Dame Judith’s report correctly placed significant emphasis on the need for cultural change, re-establishing the golden thread of responsibility, and calling for better levels of competence in the construction industry. At its July meeting, RIBA Council will be considering a proposal to strengthen the mandatory CPD requirements in relation to health and life safety and to introduce a five-yearly online health and life safety knowledge test for all UK chartered members.

Of course designing, constructing and managing buildings to be safe for all that use them is an ethical issue as much as it is one about regulation and design and construction process. Somewhere along the way there seems to have been a collective loss of perspective, where lowest cost and all that this implies, has replaced skill and care, quality and sustainability in selection of procurement routes.

‘Fire engineering’ approaches were ­allowed to develop that wrapped fire-safe design up in a fog of pseudo-science that provided a false sense of security. Common sense seems to have taken a back seat. Change will require a stronger regulatory system, clear and specific Approved Document guidance and an industry-wide commitment to cultural change, which must also embrace the role of the client in insisting that safety and quality is not compromised in the name of economy and efficiency.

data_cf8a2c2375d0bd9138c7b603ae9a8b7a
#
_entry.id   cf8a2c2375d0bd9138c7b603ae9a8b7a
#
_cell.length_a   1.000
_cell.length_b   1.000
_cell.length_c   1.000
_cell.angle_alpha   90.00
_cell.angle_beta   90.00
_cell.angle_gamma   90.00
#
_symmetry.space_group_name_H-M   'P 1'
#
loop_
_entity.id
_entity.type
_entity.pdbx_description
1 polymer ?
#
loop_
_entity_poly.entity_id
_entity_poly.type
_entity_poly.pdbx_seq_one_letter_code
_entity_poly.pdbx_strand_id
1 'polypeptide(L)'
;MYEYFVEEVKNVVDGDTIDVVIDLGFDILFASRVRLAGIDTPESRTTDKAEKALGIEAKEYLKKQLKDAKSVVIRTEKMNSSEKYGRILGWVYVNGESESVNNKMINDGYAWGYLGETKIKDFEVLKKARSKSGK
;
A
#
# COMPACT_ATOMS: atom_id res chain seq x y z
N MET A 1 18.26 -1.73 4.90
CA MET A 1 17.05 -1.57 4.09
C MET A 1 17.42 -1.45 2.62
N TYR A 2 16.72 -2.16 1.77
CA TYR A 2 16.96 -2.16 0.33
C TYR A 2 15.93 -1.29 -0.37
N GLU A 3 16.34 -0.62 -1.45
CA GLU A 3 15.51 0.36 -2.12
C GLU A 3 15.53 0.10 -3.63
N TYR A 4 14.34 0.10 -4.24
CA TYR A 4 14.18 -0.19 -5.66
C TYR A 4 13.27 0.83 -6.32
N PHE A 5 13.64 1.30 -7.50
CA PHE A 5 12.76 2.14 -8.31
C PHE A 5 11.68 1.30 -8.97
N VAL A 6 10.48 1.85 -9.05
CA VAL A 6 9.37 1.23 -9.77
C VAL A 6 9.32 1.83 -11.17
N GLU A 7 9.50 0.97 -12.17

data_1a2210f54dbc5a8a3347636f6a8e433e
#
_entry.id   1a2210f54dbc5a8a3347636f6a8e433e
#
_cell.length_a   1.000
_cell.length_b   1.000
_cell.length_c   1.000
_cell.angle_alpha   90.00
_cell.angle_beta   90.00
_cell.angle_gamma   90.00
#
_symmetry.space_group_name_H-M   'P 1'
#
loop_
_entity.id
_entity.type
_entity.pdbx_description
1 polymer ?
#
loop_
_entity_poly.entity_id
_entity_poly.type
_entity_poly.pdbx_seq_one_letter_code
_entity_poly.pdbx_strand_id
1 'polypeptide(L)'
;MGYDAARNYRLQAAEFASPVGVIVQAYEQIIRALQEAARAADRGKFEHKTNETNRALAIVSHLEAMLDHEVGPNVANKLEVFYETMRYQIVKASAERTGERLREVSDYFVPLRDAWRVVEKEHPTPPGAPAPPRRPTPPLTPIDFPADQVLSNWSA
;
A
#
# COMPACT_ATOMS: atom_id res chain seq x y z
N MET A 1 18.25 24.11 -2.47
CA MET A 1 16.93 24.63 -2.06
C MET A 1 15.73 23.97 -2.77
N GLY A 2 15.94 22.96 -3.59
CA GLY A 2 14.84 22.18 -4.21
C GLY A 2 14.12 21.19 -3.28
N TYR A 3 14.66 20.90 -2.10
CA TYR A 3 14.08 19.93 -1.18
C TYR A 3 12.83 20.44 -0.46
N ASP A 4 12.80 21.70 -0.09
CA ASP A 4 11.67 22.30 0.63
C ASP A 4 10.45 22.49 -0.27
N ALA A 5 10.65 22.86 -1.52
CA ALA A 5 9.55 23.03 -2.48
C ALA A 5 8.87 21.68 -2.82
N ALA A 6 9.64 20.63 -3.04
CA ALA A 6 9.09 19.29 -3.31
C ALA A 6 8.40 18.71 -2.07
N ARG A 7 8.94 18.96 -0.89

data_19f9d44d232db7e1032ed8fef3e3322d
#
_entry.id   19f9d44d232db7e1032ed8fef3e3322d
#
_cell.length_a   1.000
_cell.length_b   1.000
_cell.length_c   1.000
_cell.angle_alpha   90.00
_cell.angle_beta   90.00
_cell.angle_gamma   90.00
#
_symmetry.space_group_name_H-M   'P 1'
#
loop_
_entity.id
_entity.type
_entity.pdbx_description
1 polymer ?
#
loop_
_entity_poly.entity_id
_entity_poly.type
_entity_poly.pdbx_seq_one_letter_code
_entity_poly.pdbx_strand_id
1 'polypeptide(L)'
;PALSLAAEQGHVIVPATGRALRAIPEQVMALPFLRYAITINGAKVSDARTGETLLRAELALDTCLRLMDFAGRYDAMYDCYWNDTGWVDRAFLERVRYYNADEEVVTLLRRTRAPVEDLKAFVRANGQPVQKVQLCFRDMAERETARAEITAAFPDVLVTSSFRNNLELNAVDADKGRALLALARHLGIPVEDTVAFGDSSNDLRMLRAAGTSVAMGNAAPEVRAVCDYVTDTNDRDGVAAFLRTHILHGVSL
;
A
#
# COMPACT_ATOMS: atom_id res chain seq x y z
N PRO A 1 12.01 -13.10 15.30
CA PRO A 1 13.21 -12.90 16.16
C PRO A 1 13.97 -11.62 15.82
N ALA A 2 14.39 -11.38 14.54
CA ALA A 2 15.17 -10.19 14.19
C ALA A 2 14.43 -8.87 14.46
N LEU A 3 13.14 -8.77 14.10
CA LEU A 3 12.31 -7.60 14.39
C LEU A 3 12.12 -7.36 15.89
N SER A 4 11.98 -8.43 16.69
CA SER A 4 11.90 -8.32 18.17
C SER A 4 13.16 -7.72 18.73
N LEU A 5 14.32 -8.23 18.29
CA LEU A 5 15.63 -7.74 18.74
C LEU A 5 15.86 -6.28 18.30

Now is the time to be strong, to speak out, to go back to basic, long-established professional principles and put the safety of those who construct and use our buildings as our primary concern. As Martin Luther King Jr once said: ‘Our lives begin to end the day we become silent about things that matter.’ •

Jane Duncan is RIBA immediate past president and chair of RIBA Fire Safety Advisory Group